ORGAN DONORS: Administration Launches Major Initiatives
The Clinton administration stepped up its efforts Friday to increase organ donation, announcing a "series of initiatives" aimed at educating the public on the subject (AP/Las Vegas Sun, 9/25). Vice President Al Gore presented awards totaling $5.2 million this year and $13 million over the next three years to 18 community-based projects focused on encouraging people to donate organs (HHS release, 9/24). The grants will help the community organizations "improve the donation request process, increase outreach to minority communities and implement school-based and workplace donor education programs." The grants will be accompanied by a new campaign of public service announcements and conferences with health care providers and transplant experts "to share strategies."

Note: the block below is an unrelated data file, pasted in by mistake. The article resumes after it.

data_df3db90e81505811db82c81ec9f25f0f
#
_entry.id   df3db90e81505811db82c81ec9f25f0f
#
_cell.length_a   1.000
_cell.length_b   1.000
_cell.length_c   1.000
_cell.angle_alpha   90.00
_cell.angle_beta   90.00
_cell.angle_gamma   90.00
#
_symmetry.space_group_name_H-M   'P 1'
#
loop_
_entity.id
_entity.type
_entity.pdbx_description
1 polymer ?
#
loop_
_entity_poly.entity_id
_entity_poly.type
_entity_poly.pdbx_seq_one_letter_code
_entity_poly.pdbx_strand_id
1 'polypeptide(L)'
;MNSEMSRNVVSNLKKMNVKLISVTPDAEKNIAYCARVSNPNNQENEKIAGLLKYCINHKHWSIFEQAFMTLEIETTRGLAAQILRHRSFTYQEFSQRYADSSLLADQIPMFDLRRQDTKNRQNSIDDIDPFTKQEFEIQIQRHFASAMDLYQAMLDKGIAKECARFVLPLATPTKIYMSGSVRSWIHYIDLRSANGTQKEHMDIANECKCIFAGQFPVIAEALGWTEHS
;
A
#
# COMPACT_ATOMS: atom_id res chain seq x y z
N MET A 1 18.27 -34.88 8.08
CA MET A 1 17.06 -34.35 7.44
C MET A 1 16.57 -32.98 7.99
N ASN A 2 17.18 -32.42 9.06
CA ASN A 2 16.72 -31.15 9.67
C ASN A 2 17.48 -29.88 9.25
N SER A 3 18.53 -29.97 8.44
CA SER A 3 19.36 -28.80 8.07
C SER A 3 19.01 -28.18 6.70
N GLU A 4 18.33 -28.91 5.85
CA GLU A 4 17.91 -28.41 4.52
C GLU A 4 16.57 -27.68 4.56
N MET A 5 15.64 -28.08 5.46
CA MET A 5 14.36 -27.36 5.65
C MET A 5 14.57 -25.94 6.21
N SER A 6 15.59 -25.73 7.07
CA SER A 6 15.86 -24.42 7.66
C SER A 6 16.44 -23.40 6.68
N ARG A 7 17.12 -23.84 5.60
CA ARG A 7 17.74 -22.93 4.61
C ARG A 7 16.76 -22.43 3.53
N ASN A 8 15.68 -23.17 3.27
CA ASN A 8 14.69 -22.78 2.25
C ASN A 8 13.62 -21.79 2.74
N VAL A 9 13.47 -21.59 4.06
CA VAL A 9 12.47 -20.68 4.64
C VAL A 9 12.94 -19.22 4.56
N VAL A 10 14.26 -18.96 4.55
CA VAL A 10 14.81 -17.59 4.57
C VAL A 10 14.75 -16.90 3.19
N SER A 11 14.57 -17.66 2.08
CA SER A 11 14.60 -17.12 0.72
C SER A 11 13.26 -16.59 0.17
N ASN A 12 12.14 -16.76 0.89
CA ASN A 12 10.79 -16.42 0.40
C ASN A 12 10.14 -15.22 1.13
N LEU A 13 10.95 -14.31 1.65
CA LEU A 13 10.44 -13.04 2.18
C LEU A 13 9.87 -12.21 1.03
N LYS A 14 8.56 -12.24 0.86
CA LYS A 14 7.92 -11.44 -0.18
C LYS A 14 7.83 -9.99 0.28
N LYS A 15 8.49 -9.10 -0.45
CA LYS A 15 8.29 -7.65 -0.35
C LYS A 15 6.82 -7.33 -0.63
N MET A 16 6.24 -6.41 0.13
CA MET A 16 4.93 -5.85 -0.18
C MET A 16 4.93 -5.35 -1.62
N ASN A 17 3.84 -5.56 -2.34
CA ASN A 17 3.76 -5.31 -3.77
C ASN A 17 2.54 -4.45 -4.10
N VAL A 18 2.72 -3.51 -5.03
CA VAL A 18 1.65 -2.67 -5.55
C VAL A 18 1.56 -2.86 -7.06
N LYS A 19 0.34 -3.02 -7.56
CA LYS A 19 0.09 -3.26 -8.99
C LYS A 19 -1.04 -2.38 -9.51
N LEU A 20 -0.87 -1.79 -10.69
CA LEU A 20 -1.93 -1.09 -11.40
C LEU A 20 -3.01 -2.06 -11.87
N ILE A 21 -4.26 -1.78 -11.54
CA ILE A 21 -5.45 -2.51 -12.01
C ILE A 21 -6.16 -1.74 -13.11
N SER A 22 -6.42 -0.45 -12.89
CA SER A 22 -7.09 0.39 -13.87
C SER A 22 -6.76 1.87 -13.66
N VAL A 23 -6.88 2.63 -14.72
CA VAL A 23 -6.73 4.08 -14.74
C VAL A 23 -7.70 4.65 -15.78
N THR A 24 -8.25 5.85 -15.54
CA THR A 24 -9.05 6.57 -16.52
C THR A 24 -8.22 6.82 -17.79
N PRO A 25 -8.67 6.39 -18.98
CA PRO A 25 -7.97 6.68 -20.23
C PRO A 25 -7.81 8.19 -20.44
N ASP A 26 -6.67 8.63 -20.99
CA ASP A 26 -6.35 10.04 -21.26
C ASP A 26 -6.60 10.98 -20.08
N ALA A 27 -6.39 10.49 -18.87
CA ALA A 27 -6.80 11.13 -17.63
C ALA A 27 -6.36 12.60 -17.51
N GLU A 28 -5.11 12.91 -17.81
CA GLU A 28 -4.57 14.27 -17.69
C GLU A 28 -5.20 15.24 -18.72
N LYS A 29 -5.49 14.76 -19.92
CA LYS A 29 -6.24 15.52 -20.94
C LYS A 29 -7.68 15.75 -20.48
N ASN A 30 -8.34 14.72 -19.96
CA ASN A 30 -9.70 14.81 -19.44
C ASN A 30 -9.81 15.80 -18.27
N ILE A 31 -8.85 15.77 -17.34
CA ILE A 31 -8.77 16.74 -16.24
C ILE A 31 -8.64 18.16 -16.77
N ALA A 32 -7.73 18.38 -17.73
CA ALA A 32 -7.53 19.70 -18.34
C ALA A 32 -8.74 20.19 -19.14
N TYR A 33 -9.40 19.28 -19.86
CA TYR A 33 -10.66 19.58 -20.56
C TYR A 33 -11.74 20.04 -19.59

Time Off to Donate
President Clinton also did his part Friday to help more federal employees become donors, signing the Organ Donor Leave Act, "which expands the current seven-day limit on leave for organ donation" to 30 days of paid leave in addition to time off for illness or vacation (AP/Las Vegas Sun, 9/25). The measures are all part of 1997's National Organ and Tissue Donation Initiative, "a comprehensive plan targeting the donor shortage launched" by Gore and HHS Secretary Donna Shalala. Currently, more than 65,000 people are on the national waiting list for transplants. Experts estimate that while there are between 8,000 and 15,000 potential donors every year, more than 4,000 people die annually awaiting a transplant (HHS Press Release, 9/24).